Hannah turned to look at Lisa in shock. Christmas was a very busy season for them. They'd been discussing it over their first cup of coffee this morning, attempting to come up with a schedule that would let them have a little more time off to enjoy the holidays with their friends and families. And now Lisa had volunteered both of them for more work! The play was being performed three times, and the concession stand would be open before the performance, and during the first and second intermissions. They'd have to be there early to set up, wait on customers as they filed in, handle the intermissions, and clean up after the performances.

Why had Lisa done this? For a brief moment Hannah was puzzled, but then she understood the reason why Lisa had taken on this extra work. Now that Phyllis Bates had been cast as this year's Mrs. Claus, Lisa wanted to be there to keep an eye on Herb. Herb and Phyllis would appear on stage together every night after the final curtain had fallen. They'd greet the children who were attending the performance, give them treat bags, and share a hug before they walked off-stage. Lisa wanted to be right there to judge her husband's reaction to that very public hug. But Lisa had never been the jealous type of wife. Why was she so worried about Herb and Phyllis now? Hannah couldn't shake the feeling that there was something else wrong between Herb and Lisa, something that Lisa wasn't telling her.

"Just what we need!" Hannah muttered under her breath, but she managed to maintain her pleasant expression as she turned to her mother. "Do you know how much candy the Lake Eden Players sold at their performance last year?"

"I don't have a dollar amount, but I do know that all our local charities were extremely grateful for their donations."

"Could you get us a copy of last year's order from the candy company?" Lisa asked, clearly realizing why Hannah wanted that information. "We need to know the quantities to be certain that we make enough."

"Of course you need to know the quantity. I should have thought of that. I'll run over to Tory Bascomb's temporary office and ask her." Delores paused to take a bite of her cookie. "And by the way, dears ... these cookies are fantastic. I love the fact that they have chocolate chips inside."

"I'll tell Andrea you said so," Hannah promised. "More coffee, Mother?"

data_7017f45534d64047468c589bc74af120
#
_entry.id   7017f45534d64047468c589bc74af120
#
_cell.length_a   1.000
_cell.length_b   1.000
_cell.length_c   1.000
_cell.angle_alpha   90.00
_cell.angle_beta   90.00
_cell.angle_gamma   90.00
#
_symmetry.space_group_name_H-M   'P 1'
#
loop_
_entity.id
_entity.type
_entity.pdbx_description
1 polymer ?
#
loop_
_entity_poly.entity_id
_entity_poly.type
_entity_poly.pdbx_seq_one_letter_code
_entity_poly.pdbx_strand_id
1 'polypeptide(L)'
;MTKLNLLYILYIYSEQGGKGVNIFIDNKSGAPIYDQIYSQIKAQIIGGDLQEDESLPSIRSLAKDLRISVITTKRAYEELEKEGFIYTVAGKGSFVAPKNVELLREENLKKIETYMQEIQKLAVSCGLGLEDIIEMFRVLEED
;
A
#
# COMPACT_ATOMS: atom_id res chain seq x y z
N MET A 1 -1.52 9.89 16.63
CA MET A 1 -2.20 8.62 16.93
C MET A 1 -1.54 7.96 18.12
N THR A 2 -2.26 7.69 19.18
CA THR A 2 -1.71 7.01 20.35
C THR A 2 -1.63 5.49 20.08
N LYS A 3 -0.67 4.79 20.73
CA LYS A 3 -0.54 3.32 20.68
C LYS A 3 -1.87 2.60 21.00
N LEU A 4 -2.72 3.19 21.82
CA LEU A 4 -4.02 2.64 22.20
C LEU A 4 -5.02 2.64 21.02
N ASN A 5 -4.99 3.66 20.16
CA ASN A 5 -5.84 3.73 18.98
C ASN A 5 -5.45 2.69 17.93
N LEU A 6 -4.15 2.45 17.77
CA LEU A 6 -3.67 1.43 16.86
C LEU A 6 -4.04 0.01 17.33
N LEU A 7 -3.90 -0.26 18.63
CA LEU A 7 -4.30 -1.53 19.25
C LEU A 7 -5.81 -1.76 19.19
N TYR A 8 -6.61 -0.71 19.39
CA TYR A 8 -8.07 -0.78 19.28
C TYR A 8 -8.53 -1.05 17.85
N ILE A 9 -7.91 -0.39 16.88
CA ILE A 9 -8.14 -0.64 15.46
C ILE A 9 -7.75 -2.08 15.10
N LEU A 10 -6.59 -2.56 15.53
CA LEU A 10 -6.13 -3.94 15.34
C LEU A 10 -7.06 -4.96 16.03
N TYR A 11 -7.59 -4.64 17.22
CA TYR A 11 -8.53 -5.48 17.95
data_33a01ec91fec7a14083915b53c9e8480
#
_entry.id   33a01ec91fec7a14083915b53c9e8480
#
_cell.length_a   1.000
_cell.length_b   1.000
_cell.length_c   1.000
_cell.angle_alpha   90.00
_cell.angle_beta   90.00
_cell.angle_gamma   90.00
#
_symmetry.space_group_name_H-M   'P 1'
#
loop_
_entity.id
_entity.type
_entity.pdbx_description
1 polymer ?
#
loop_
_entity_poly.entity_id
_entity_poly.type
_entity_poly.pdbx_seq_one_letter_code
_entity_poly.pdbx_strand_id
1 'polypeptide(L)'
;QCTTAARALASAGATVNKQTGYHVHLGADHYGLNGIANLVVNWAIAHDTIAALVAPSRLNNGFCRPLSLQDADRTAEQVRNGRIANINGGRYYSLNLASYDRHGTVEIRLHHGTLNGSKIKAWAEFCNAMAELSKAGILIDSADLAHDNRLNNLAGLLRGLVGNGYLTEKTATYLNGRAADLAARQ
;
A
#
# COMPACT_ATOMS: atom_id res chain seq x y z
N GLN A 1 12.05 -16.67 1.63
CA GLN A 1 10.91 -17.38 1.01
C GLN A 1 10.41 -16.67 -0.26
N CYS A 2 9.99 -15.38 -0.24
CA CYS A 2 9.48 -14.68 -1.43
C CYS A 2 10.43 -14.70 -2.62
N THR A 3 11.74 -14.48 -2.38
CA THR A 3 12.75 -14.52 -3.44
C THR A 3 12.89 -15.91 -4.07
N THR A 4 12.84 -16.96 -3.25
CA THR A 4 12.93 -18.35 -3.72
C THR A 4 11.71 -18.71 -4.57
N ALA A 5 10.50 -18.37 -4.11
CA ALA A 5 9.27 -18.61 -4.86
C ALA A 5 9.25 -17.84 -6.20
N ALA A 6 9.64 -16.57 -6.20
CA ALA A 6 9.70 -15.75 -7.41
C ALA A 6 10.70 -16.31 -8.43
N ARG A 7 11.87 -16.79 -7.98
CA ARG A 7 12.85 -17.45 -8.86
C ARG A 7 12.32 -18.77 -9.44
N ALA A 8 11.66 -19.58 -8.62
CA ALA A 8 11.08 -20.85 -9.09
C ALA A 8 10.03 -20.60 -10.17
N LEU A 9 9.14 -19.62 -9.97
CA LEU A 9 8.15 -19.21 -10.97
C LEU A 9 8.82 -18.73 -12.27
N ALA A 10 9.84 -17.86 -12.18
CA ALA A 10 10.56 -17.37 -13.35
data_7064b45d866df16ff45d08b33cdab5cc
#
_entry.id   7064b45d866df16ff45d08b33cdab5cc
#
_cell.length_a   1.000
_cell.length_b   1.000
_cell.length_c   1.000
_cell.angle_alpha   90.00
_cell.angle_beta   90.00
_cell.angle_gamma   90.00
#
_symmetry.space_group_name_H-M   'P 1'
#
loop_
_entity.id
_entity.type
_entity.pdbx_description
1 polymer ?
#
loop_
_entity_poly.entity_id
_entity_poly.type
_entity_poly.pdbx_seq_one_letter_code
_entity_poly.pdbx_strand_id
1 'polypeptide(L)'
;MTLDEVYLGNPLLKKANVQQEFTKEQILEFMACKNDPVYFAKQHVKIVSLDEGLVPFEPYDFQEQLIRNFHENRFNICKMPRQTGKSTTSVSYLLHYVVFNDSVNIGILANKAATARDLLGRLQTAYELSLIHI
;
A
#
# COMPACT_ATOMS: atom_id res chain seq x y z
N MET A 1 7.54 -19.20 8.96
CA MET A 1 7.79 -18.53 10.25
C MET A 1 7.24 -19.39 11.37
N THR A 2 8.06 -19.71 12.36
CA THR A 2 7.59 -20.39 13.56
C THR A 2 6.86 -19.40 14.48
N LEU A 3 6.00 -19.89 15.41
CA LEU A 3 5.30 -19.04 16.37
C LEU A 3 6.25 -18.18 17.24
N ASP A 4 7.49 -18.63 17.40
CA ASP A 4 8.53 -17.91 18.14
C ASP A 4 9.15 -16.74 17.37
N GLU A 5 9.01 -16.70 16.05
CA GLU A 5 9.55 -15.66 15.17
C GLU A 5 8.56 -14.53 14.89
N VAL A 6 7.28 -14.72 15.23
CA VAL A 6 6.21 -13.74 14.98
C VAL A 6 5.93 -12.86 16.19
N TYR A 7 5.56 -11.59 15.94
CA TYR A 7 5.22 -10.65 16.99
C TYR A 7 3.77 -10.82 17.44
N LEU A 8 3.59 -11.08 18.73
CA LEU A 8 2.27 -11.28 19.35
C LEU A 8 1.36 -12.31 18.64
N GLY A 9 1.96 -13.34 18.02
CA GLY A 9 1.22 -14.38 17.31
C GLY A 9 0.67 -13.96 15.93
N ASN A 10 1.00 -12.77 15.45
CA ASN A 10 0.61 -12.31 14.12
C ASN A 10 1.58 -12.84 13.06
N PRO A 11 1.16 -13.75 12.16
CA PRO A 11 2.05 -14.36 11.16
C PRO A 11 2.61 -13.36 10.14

"No, dear. I really must go." Delores got up from her stool. "I have a million things to do today. Have fun baking, dears. And be sure to save samples of any new cookies you try. I love to test new cookies for you."

Hannah waited until the back kitchen door had closed behind her mother, and then she turned to Lisa. "Okay, Lisa ... give!"

"Give what?"

"There's more to this Herb and Phyllis thing than you're telling me."

"You're imagining things," Lisa said, but she looked down at the worktable, not meeting Hannah's eyes.

"I don't think so. And it'll probably help to talk about it. Tell me what's wrong, Lisa."

Lisa sat there in silence for a moment, and then she gave a deep sigh. "Herb's been working late every single night this month. I know he loves me and I know that I should trust him, but it's every night."

"When did this start?"

"A couple days after Mayor Bascomb transferred Phyllis to Herb's office."

It was Hannah's turn to sigh. "Did you drive past Herb's office to see if he was there?"

"Yes, after it happened five nights in a row. And Hannah ... Herb wasn't there!"

"Maybe he was out on patrol?"

"No. His cruiser was in the lot, right where he always parks it. But his personal car was gone!"

That didn't sound good, and Hannah reached out to pat Lisa's shoulder. "Did you try to find him?"

"Yes. I drove past Dad's house because I thought he might have gone over there to help his mother with something. He wasn't there, and I didn't go in to ask if they'd seen him. I was too embarrassed. I didn't want them to think I was tracking him down!"

"Of course not. Did you try anywhere else?"

"Yes." Lisa gave a little nod. "I drove past every place I could think of, anywhere I thought he might go."

Hannah hated to ask the logical question, but there was no way she could leave that particular stone unturned. "Did you drive past Phyllis Bates's apartment?"

"Yes," Lisa admitted and she looked shamefaced. "I know that a wife should trust her husband, but when I couldn't find Herb anywhere else, I drove out to The Oaks. I didn't want to, but I just had to know!"

"Of course you did," Hannah reassured her partner, remembering the night she'd driven past the back of the Magnolia Blossom Bakery and spotted Mike's car there. "Was Herb there?"

"No. At least I don't think he was there. I didn't spot his car in the visitor parking section."


Excerpted from Christmas Caramel Murder by JOANNE FLUKE. Copyright © 2016 H.L. Swensen, Inc.. Excerpted by permission of KENSINGTON PUBLISHING CORP..
All rights reserved. No part of this excerpt may be reproduced or reprinted without permission in writing from the publisher.